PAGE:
The Best Movies I Watched Last Month

July was a good one

Gabrielle Ulubay
5 min readAug 1, 2021


David Thewlis and Tom Noonan in “Anomalisa”

What a month! I didn’t have the opportunity to watch as many films as I wanted to, but the ones I did watch were pretty solid. I knocked a few off my list (like Captain Fantastic and Anomalisa) and found a few I hadn’t heard of before (Distant Voices, Still Lives).

Upon picking my favorites and writing my reviews, I noticed a pattern: The films I fixated on the most are about breaking away from the monotonous, the average, the conventional. Now that we’ve spent over a year and a half settling for a sub-par version of our routines (and our lives in general, if we’re being honest), it appears that my subconscious is screaming at me to break away. And it’s doing that by drawing my attention to certain titles in my Netflix (and Mubi and HBO Max and Hulu) queue.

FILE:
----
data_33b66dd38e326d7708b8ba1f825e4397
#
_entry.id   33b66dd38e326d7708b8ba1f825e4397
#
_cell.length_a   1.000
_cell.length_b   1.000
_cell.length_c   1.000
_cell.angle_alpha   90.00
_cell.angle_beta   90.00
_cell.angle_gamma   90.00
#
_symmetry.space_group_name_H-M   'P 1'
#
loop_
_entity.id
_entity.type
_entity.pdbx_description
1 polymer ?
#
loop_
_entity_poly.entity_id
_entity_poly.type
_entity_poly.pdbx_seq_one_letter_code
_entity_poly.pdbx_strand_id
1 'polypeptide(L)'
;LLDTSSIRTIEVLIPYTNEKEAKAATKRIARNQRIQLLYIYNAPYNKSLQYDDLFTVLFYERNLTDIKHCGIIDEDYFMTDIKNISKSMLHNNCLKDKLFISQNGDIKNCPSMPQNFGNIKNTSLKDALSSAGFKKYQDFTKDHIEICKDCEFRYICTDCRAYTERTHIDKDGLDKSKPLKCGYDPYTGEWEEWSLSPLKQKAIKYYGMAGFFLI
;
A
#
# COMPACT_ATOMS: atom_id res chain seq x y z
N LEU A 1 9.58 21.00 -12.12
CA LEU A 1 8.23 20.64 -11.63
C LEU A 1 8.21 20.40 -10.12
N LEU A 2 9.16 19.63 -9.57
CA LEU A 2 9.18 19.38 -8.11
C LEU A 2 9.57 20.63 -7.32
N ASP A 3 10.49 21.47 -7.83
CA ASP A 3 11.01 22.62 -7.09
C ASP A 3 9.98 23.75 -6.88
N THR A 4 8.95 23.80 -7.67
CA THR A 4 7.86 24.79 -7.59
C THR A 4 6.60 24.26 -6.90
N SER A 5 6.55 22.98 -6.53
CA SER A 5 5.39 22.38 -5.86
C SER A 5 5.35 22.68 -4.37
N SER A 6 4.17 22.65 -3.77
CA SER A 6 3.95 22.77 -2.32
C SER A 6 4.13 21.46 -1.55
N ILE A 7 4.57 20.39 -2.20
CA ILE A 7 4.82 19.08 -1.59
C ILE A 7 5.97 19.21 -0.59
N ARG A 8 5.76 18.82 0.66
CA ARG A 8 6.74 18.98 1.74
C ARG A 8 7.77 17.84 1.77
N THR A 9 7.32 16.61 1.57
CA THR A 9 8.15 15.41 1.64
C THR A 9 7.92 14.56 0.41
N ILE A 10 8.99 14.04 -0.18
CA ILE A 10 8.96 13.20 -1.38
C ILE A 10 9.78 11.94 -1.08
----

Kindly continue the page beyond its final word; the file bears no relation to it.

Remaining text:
Here’s to (hopefully) putting COVID to rest soon. And here’s to all of us finding ways to break from the tedium.

Captain Fantastic (Matt Ross, 2016)

Annalise Basso and Samantha Isler in “Captain Fantastic”

I’ve never seen such a hopeful movie about going to a funeral.

I had a feeling I would like this film, but I was still taken aback by how much I enjoyed it. Viggo Mortensen plays an extreme hippie father of six who struggles with his socially conservative in-laws in the wake of his wife’s suicide. An oddly uplifting yet unapologetic look into child-rearing, grief, and mental illness, this film toes the line between absurdity and realism — a line that one assumes would be distinct.